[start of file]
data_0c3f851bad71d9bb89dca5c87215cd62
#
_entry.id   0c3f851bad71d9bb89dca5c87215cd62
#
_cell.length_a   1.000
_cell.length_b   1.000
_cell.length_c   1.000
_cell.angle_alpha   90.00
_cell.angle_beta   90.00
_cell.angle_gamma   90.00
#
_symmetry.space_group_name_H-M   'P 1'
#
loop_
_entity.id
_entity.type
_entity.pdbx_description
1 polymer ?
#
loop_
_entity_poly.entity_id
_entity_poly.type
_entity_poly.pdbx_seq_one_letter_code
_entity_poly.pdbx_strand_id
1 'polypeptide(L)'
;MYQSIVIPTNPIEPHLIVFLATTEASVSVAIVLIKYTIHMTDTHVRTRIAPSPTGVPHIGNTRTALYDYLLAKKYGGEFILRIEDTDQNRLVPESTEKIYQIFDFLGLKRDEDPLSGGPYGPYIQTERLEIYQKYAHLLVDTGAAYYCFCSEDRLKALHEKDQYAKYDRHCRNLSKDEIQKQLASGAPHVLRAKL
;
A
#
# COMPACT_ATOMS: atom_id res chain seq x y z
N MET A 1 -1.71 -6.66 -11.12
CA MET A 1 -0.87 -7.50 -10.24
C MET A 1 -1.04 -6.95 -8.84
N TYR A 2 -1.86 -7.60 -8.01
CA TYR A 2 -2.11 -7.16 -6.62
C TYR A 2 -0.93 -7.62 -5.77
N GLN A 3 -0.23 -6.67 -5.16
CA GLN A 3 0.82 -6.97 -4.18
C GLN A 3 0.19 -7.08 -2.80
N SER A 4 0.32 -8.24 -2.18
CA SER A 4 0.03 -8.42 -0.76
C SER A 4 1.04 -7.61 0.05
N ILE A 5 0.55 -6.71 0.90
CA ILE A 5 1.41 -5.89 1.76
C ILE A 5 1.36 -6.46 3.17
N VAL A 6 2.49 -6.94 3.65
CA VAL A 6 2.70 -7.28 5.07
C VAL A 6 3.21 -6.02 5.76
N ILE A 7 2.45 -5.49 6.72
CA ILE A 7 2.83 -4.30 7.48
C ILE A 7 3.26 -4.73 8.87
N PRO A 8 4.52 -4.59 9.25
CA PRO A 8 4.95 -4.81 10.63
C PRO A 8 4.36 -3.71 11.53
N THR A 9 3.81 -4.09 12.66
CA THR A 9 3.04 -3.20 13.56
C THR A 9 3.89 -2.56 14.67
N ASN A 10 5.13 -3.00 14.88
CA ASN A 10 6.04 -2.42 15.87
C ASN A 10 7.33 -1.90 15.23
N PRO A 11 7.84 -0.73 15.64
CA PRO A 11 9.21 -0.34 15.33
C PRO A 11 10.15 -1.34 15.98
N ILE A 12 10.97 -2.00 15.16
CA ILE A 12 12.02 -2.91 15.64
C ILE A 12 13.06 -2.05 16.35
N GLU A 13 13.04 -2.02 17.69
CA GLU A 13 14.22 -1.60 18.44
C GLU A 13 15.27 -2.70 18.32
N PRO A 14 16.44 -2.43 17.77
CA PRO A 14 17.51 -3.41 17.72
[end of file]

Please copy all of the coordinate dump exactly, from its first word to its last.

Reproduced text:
data_0c3f851bad71d9bb89dca5c87215cd62
#
_entry.id   0c3f851bad71d9bb89dca5c87215cd62
#
_cell.length_a   1.000
_cell.length_b   1.000
_cell.length_c   1.000
_cell.angle_alpha   90.00
_cell.angle_beta   90.00
_cell.angle_gamma   90.00
#
_symmetry.space_group_name_H-M   'P 1'
#
loop_
_entity.id
_entity.type
_entity.pdbx_description
1 polymer ?
#
loop_
_entity_poly.entity_id
_entity_poly.type
_entity_poly.pdbx_seq_one_letter_code
_entity_poly.pdbx_strand_id
1 'polypeptide(L)'
;MYQSIVIPTNPIEPHLIVFLATTEASVSVAIVLIKYTIHMTDTHVRTRIAPSPTGVPHIGNTRTALYDYLLAKKYGGEFILRIEDTDQNRLVPESTEKIYQIFDFLGLKRDEDPLSGGPYGPYIQTERLEIYQKYAHLLVDTGAAYYCFCSEDRLKALHEKDQYAKYDRHCRNLSKDEIQKQLASGAPHVLRAKL
;
A
#
# COMPACT_ATOMS: atom_id res chain seq x y z
N MET A 1 -1.71 -6.66 -11.12
CA MET A 1 -0.87 -7.50 -10.24
C MET A 1 -1.04 -6.95 -8.84
N TYR A 2 -1.86 -7.60 -8.01
CA TYR A 2 -2.11 -7.16 -6.62
C TYR A 2 -0.93 -7.62 -5.77
N GLN A 3 -0.23 -6.67 -5.16
CA GLN A 3 0.82 -6.97 -4.18
C GLN A 3 0.19 -7.08 -2.80
N SER A 4 0.32 -8.24 -2.18
CA SER A 4 0.03 -8.42 -0.76
C SER A 4 1.04 -7.61 0.05
N ILE A 5 0.55 -6.71 0.90
CA ILE A 5 1.41 -5.89 1.76
C ILE A 5 1.36 -6.46 3.17
N VAL A 6 2.49 -6.94 3.65
CA VAL A 6 2.70 -7.28 5.07
C VAL A 6 3.21 -6.02 5.76
N ILE A 7 2.45 -5.49 6.72
CA ILE A 7 2.83 -4.30 7.48
C ILE A 7 3.26 -4.73 8.87
N PRO A 8 4.52 -4.59 9.25
CA PRO A 8 4.95 -4.81 10.63
C PRO A 8 4.36 -3.71 11.53
N THR A 9 3.81 -4.09 12.66
CA THR A 9 3.04 -3.20 13.56
C THR A 9 3.89 -2.56 14.67
N ASN A 10 5.13 -3.00 14.88
CA ASN A 10 6.04 -2.42 15.87
C ASN A 10 7.33 -1.90 15.23
N PRO A 11 7.84 -0.73 15.64
CA PRO A 11 9.21 -0.34 15.33
C PRO A 11 10.15 -1.34 15.98
N ILE A 12 10.97 -2.00 15.16
CA ILE A 12 12.02 -2.91 15.64
C ILE A 12 13.06 -2.05 16.35
N GLU A 13 13.04 -2.02 17.69
CA GLU A 13 14.22 -1.60 18.44
C GLU A 13 15.27 -2.70 18.32
N PRO A 14 16.44 -2.43 17.77
CA PRO A 14 17.51 -3.41 17.72